The opinion of the court was delivered by: Barbara A. McAuliffe United States Magistrate Judge
ORDER DENYING PLAINTIFF'S MOTION FOR APPOINTMENT OF EXPERT WITNESSES (ECF No. 151)
Plaintiff Daniel Manriquez ("Plaintiff") is a state prisoner proceeding pro se and in forma pauperis in this civil rights action pursuant to 42 U.S.C. § 1983. Concurrently with the order, an order issued requiring Plaintiff to either file an amended complaint or notify the Court that he wished to proceed only on the claims found to be cognizable. On October 21, 2011, Plaintiff filed a motion for appointment of expert witnesses on the use of force, chemical agents, and a medical expert at Defendants' expense.
The Court has the discretion to appoint an expert pursuant to Rule 706(a) of the Federal Rules of Evidence, which reads, in part, "[t]he court may on its own motion or on the motion of any party enter an order to show cause why expert witnesses should not be appointed . . . ." Fed. R. Evid. 706(a); Walker v. American Home Shield Long Term Disability Plan, 180 F.3d 1065, 1071 (9th Cir. 1999). Pursuant to Rule 702, "[i]f scientific, technical, or other specialized knowledge will assist the trier of fact to understand the evidence or to determine a fact in issue, a witness qualified as an expert by knowledge, skill, experience, training, or education, may testify thereto in the form of an opinion or otherwise." Fed. R. Evid. 702.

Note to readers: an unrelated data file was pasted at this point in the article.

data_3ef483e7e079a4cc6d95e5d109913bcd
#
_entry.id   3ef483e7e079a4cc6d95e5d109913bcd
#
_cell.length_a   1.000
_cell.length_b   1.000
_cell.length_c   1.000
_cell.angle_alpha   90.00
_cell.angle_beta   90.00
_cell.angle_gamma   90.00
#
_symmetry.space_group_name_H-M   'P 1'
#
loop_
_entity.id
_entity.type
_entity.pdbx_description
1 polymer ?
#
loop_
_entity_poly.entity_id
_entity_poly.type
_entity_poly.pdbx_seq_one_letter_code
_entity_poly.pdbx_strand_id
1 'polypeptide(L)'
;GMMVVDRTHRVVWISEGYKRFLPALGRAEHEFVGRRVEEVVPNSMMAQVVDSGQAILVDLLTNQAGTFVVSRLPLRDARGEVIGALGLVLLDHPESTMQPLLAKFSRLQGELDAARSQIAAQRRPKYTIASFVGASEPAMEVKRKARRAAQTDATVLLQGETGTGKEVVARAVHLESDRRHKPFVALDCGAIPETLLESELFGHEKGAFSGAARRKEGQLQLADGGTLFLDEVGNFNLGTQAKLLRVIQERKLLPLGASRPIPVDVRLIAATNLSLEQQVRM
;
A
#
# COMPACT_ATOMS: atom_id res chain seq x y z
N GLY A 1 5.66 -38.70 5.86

The function of an expert witness is to assist the trier of fact in understanding the evidence. At this early stage in the proceedings, Plaintiff's motion is premature. Plaintiff may re-file his motion at such time as there is evidence before the Court requiring interpretation (e.g., a pending motion for summary judgment or a trial date). Until that time, any motion for the appointment of an expert is premature.
Accordingly, Plaintiff's motion for the appointment of an expert witness, filed October 21, 2011, is HEREBY DENIED, without prejudice, as premature.
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